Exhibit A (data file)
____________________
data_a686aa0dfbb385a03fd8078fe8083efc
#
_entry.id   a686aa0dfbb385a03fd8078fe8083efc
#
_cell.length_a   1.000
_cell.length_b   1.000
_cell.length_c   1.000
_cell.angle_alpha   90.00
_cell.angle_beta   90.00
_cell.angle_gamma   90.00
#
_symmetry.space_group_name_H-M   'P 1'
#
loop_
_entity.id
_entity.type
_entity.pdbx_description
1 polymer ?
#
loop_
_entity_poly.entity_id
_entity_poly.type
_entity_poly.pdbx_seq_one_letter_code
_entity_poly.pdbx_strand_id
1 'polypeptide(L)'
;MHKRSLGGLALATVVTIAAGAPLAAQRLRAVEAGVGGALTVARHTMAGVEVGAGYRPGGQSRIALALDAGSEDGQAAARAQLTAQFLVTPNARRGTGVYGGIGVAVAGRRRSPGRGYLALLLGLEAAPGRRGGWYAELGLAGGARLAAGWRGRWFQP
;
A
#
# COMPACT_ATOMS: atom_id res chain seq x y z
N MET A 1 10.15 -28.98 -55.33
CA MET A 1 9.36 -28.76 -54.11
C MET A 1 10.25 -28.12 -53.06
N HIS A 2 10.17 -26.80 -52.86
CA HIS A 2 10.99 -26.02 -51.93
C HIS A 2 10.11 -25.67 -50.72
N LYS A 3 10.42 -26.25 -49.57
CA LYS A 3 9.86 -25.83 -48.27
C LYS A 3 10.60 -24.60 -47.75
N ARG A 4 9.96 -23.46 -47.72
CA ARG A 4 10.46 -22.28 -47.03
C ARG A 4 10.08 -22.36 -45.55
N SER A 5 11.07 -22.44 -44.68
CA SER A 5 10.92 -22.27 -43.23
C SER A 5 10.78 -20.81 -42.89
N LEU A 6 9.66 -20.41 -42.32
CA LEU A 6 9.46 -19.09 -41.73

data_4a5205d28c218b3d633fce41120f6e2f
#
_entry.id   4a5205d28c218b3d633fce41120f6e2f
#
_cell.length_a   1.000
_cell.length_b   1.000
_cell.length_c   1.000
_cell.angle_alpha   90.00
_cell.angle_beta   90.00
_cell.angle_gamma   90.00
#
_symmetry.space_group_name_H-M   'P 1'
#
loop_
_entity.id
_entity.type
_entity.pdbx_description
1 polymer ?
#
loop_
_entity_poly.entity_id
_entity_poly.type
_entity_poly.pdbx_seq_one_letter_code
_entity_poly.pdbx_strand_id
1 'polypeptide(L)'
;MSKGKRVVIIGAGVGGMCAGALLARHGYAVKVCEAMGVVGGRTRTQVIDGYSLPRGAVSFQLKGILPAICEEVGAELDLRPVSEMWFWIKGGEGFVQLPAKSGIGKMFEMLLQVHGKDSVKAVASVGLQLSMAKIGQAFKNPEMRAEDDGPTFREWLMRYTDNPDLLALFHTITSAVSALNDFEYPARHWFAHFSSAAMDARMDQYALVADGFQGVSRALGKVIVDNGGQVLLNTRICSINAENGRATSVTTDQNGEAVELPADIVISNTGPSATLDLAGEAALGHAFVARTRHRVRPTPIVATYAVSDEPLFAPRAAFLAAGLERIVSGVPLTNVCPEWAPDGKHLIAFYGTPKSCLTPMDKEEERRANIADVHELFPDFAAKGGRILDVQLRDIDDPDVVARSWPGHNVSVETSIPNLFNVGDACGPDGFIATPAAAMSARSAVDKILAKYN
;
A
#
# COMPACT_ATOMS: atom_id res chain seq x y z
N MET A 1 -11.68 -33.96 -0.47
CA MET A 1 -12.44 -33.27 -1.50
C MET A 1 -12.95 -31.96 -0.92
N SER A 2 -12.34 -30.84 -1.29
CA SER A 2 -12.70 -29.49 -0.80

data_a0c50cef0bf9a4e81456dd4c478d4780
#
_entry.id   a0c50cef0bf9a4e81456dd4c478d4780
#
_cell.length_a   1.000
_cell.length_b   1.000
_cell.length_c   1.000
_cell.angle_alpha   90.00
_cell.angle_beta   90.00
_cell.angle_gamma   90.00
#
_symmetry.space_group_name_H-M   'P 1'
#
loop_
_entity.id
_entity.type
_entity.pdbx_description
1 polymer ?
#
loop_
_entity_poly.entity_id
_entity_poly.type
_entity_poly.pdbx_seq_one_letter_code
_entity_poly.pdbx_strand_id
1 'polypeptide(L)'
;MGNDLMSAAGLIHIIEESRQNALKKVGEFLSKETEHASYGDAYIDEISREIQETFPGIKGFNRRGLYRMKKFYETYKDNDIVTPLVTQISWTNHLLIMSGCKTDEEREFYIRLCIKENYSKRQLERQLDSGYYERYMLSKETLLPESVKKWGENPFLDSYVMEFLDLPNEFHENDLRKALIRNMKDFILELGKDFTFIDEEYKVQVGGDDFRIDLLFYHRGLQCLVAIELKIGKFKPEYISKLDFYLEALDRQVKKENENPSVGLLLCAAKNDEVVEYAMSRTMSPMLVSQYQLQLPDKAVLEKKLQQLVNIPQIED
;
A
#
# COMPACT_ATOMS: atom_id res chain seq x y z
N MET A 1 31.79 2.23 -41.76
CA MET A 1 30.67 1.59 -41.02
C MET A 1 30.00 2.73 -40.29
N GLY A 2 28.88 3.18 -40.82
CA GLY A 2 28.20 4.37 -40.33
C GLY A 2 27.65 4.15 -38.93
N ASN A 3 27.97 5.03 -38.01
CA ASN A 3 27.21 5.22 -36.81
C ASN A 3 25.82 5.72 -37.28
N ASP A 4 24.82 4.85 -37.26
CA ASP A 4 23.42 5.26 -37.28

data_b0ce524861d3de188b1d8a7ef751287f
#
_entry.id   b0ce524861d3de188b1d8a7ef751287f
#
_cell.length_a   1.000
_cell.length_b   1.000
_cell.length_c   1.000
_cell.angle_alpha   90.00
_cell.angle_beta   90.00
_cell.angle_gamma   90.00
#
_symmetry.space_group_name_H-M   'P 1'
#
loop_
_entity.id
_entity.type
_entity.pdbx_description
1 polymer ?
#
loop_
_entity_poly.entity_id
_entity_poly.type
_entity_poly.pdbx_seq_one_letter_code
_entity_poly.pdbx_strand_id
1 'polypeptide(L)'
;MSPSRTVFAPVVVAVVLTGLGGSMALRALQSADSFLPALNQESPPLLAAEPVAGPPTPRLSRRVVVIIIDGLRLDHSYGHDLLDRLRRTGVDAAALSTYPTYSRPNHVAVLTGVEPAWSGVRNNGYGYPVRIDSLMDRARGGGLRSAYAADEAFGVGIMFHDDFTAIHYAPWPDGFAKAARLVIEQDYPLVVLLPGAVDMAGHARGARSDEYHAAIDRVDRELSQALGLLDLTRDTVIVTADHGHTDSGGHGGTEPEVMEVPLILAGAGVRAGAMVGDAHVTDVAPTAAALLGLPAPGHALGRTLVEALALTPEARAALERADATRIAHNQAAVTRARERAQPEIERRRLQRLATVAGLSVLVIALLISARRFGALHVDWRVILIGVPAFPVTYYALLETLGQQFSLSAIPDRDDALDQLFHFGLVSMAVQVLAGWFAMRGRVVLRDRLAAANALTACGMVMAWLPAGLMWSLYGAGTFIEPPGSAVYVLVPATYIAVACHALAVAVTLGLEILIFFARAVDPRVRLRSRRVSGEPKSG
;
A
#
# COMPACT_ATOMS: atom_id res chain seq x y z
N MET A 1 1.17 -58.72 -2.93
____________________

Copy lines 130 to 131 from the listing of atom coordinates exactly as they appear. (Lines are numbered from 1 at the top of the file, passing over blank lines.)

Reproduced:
_cell.length_c   1.000
_cell.angle_alpha   90.00